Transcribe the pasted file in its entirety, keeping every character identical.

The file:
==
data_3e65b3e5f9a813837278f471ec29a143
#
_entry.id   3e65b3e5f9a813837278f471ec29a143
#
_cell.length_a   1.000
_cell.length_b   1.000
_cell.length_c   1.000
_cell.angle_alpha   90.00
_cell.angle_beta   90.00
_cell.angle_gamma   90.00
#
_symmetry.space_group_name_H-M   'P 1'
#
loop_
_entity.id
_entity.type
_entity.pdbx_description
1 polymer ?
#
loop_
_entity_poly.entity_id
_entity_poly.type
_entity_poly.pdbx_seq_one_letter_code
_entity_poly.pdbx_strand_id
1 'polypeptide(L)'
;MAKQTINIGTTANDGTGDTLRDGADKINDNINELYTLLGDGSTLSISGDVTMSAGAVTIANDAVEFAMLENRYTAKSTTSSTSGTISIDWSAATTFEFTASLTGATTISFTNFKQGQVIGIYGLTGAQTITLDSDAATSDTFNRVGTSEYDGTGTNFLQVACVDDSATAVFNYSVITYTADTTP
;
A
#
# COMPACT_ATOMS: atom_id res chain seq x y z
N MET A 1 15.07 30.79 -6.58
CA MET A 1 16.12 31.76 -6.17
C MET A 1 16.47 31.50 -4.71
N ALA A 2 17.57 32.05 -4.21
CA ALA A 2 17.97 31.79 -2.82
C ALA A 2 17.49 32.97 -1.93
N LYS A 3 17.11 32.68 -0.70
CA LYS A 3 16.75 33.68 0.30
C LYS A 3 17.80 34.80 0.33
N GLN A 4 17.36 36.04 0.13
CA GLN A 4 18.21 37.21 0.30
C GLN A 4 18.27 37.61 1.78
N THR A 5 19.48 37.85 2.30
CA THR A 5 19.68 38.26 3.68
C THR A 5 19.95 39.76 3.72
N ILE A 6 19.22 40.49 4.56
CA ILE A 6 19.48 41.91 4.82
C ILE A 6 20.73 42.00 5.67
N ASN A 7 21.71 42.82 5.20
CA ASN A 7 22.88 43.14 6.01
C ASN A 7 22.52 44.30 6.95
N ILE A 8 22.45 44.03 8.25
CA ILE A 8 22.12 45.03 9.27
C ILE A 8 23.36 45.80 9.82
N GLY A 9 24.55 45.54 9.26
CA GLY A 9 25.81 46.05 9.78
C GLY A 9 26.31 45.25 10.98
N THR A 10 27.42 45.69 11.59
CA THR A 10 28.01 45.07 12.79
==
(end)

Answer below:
data_3e65b3e5f9a813837278f471ec29a143
#
_entry.id   3e65b3e5f9a813837278f471ec29a143
#
_cell.length_a   1.000
_cell.length_b   1.000
_cell.length_c   1.000
_cell.angle_alpha   90.00
_cell.angle_beta   90.00
_cell.angle_gamma   90.00
#
_symmetry.space_group_name_H-M   'P 1'
#
loop_
_entity.id
_entity.type
_entity.pdbx_description
1 polymer ?
#
loop_
_entity_poly.entity_id
_entity_poly.type
_entity_poly.pdbx_seq_one_letter_code
_entity_poly.pdbx_strand_id
1 'polypeptide(L)'
;MAKQTINIGTTANDGTGDTLRDGADKINDNINELYTLLGDGSTLSISGDVTMSAGAVTIANDAVEFAMLENRYTAKSTTSSTSGTISIDWSAATTFEFTASLTGATTISFTNFKQGQVIGIYGLTGAQTITLDSDAATSDTFNRVGTSEYDGTGTNFLQVACVDDSATAVFNYSVITYTADTTP
;
A
#
# COMPACT_ATOMS: atom_id res chain seq x y z
N MET A 1 15.07 30.79 -6.58
CA MET A 1 16.12 31.76 -6.17
C MET A 1 16.47 31.50 -4.71
N ALA A 2 17.57 32.05 -4.21
CA ALA A 2 17.97 31.79 -2.82
C ALA A 2 17.49 32.97 -1.93
N LYS A 3 17.11 32.68 -0.70
CA LYS A 3 16.75 33.68 0.30
C LYS A 3 17.80 34.80 0.33
N GLN A 4 17.36 36.04 0.13
CA GLN A 4 18.21 37.21 0.30
C GLN A 4 18.27 37.61 1.78
N THR A 5 19.48 37.85 2.30
CA THR A 5 19.68 38.26 3.68
C THR A 5 19.95 39.76 3.72
N ILE A 6 19.22 40.49 4.56
CA ILE A 6 19.48 41.91 4.82
C ILE A 6 20.73 42.00 5.67
N ASN A 7 21.71 42.82 5.20
CA ASN A 7 22.88 43.14 6.01
C ASN A 7 22.52 44.30 6.95
N ILE A 8 22.45 44.03 8.25
CA ILE A 8 22.12 45.03 9.27
C ILE A 8 23.36 45.80 9.82
N GLY A 9 24.55 45.54 9.26
CA GLY A 9 25.81 46.05 9.78
C GLY A 9 26.31 45.25 10.98
N THR A 10 27.42 45.69 11.59
CA THR A 10 28.01 45.07 12.79